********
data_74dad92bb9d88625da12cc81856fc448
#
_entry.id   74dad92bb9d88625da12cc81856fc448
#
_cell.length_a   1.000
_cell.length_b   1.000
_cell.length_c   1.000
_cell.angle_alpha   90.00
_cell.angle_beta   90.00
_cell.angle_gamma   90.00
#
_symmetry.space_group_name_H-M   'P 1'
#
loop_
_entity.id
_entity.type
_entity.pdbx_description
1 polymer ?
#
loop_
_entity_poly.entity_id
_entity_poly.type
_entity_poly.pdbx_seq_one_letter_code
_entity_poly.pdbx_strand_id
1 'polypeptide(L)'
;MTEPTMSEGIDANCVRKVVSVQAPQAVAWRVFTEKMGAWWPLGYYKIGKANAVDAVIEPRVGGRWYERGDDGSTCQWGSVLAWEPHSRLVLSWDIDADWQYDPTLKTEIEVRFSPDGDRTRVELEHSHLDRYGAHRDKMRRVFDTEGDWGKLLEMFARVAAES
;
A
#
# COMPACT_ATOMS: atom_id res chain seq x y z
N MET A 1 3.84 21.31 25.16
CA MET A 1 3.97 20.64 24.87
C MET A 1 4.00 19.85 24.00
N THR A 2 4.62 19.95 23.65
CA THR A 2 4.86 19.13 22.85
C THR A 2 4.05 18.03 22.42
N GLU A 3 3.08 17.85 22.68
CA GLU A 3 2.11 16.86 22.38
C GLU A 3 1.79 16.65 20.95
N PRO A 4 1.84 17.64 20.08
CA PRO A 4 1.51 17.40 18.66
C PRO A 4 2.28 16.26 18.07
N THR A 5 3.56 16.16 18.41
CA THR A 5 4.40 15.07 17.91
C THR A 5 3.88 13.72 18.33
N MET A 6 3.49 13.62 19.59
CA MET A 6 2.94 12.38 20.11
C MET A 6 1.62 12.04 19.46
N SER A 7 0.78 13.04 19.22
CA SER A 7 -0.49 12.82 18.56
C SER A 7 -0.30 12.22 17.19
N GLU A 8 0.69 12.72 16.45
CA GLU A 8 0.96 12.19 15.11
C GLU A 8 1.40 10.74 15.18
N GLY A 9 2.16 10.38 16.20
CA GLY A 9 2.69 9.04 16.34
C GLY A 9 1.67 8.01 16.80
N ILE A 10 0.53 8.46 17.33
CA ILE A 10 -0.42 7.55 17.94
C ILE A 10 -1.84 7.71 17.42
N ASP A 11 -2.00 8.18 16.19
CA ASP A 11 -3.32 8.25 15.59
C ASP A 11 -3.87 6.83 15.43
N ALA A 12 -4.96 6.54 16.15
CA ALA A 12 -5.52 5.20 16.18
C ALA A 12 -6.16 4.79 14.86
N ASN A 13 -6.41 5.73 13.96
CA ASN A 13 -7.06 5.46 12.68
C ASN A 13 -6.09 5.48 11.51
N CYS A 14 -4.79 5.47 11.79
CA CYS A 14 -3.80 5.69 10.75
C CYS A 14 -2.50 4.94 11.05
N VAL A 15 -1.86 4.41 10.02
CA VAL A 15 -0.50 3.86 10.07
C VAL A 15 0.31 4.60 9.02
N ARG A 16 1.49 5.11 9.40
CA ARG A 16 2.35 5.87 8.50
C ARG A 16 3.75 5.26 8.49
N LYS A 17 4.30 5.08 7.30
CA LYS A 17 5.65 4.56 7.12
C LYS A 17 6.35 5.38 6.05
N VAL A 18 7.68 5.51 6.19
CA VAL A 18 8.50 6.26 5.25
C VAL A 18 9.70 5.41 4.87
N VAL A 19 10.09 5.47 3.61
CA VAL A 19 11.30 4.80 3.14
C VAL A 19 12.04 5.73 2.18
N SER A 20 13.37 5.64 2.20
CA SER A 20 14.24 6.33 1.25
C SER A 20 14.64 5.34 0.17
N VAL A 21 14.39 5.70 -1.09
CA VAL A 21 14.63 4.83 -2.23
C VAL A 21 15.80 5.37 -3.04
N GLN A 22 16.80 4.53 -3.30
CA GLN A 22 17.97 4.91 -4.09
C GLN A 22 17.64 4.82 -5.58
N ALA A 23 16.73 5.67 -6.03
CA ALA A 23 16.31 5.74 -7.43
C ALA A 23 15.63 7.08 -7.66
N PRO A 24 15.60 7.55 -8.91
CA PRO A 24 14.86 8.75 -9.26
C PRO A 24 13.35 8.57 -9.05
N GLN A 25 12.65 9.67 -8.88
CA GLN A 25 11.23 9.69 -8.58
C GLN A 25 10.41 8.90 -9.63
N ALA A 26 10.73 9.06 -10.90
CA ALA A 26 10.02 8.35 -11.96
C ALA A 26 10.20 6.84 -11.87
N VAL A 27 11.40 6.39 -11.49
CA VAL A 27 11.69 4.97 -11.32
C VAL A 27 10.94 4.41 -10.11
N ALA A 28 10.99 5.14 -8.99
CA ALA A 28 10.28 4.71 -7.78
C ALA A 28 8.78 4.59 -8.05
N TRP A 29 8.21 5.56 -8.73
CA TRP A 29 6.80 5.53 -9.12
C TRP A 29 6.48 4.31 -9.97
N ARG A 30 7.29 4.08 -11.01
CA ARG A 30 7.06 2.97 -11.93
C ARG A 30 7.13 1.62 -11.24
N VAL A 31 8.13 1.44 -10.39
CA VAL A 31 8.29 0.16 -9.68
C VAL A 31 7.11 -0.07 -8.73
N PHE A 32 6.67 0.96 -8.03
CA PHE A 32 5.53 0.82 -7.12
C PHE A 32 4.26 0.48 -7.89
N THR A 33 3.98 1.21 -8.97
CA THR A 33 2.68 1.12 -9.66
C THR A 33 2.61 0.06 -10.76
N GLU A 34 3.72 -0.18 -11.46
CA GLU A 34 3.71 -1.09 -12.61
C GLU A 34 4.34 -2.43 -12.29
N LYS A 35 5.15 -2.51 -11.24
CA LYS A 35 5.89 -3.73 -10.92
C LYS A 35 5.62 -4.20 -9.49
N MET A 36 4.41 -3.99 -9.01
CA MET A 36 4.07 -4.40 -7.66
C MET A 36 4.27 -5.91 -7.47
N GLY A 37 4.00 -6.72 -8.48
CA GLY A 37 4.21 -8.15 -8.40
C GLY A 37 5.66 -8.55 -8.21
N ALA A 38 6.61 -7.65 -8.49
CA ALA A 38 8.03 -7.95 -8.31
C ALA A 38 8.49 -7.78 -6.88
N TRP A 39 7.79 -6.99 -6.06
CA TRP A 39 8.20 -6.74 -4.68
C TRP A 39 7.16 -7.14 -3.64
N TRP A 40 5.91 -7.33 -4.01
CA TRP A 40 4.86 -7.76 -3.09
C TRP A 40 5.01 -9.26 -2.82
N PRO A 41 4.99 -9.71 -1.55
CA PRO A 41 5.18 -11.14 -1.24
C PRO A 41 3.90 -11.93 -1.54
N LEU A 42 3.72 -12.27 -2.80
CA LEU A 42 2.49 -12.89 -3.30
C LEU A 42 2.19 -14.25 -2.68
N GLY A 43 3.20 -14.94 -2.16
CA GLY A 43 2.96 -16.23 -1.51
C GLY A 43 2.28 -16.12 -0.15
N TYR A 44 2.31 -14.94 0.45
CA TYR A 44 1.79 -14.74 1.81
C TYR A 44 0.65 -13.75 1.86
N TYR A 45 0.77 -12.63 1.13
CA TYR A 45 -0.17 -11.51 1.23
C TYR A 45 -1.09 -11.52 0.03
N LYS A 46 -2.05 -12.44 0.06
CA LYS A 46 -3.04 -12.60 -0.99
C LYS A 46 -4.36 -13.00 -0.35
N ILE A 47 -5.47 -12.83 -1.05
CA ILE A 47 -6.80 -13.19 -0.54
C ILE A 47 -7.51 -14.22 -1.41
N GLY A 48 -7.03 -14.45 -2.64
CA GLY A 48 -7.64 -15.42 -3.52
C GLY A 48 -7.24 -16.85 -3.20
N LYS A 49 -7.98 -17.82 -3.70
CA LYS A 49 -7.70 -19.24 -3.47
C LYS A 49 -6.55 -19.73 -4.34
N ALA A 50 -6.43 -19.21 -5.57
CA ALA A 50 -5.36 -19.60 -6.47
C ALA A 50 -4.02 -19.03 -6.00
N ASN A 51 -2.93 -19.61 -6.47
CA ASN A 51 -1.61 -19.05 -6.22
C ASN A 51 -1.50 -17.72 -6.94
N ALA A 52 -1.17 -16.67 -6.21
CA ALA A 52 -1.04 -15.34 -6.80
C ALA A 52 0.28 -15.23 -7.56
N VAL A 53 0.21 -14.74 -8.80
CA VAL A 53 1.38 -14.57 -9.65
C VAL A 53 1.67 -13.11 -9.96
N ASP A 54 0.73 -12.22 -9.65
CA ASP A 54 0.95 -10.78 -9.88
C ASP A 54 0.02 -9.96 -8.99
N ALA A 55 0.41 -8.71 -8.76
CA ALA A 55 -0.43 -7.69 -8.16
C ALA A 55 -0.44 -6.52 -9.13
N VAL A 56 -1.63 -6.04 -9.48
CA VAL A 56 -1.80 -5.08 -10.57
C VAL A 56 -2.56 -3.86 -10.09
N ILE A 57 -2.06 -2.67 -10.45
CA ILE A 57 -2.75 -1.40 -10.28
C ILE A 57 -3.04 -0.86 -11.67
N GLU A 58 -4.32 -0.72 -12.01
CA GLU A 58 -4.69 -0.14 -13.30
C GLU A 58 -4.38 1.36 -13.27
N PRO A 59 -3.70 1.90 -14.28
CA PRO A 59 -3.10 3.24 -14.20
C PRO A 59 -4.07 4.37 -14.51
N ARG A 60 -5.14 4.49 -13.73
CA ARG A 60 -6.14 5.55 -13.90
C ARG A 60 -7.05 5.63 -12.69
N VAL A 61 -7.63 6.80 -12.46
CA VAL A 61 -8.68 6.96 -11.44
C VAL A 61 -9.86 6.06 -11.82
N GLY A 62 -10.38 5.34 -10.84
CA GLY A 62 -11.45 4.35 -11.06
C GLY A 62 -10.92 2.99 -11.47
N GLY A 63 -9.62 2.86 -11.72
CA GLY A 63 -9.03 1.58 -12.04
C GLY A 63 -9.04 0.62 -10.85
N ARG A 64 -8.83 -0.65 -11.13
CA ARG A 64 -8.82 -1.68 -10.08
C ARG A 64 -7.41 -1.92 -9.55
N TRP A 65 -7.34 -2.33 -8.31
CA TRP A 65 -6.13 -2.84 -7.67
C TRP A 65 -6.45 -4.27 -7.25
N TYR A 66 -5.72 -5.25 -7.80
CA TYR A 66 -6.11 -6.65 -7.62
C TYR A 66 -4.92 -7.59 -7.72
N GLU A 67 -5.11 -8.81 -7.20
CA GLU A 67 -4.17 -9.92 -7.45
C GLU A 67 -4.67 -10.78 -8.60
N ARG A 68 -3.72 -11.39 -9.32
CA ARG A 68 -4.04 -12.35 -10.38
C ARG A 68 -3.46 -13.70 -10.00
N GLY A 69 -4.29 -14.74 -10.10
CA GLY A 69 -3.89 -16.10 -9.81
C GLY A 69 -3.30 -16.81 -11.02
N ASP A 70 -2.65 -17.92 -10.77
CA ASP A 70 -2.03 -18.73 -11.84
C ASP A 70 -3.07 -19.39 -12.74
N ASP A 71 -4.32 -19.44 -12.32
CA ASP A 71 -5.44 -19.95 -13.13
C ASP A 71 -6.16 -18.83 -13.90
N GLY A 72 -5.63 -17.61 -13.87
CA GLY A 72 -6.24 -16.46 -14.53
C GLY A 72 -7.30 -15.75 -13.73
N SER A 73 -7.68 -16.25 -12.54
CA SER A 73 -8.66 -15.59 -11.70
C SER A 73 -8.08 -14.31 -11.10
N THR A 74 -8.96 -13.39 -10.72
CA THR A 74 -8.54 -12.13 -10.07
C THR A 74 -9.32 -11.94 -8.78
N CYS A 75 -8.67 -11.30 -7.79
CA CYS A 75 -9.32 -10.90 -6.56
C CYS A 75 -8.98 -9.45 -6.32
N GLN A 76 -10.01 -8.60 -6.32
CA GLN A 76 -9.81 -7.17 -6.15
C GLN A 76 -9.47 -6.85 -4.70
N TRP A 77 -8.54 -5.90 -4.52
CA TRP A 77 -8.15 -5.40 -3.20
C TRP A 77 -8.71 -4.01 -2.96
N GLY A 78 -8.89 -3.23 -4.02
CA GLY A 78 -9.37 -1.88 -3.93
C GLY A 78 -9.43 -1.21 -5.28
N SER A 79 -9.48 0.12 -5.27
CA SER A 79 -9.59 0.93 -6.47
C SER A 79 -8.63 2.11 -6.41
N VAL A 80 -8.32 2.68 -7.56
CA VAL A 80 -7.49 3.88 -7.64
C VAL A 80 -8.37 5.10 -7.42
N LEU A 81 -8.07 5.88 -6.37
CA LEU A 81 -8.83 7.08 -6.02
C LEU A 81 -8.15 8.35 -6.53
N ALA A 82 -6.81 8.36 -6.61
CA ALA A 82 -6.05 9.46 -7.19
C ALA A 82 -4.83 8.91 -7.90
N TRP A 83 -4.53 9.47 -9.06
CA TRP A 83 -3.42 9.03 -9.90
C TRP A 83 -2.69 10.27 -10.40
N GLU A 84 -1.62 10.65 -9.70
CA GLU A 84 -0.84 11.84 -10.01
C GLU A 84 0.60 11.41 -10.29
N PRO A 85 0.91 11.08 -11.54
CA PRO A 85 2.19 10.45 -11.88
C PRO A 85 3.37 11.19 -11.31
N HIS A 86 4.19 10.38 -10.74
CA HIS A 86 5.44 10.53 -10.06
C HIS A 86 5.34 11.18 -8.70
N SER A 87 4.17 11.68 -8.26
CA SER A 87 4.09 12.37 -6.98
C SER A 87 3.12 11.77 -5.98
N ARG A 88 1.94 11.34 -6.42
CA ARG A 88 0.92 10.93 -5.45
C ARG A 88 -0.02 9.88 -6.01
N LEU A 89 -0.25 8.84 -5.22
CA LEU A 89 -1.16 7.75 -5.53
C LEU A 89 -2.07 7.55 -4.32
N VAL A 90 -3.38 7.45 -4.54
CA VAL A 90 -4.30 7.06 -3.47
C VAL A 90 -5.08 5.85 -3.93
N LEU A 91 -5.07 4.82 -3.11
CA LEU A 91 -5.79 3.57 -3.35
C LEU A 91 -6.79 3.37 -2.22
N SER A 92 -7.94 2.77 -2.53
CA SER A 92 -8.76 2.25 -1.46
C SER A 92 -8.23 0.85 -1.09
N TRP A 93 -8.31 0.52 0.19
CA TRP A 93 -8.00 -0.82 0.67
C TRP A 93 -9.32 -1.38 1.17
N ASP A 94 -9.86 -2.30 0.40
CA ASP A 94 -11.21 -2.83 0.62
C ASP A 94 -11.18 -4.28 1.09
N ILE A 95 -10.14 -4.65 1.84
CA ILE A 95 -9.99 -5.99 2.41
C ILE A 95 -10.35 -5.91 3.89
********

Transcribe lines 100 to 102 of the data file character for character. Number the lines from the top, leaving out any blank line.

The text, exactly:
N PRO A 24 15.60 7.55 -8.91
CA PRO A 24 14.86 8.75 -9.26
C PRO A 24 13.35 8.57 -9.05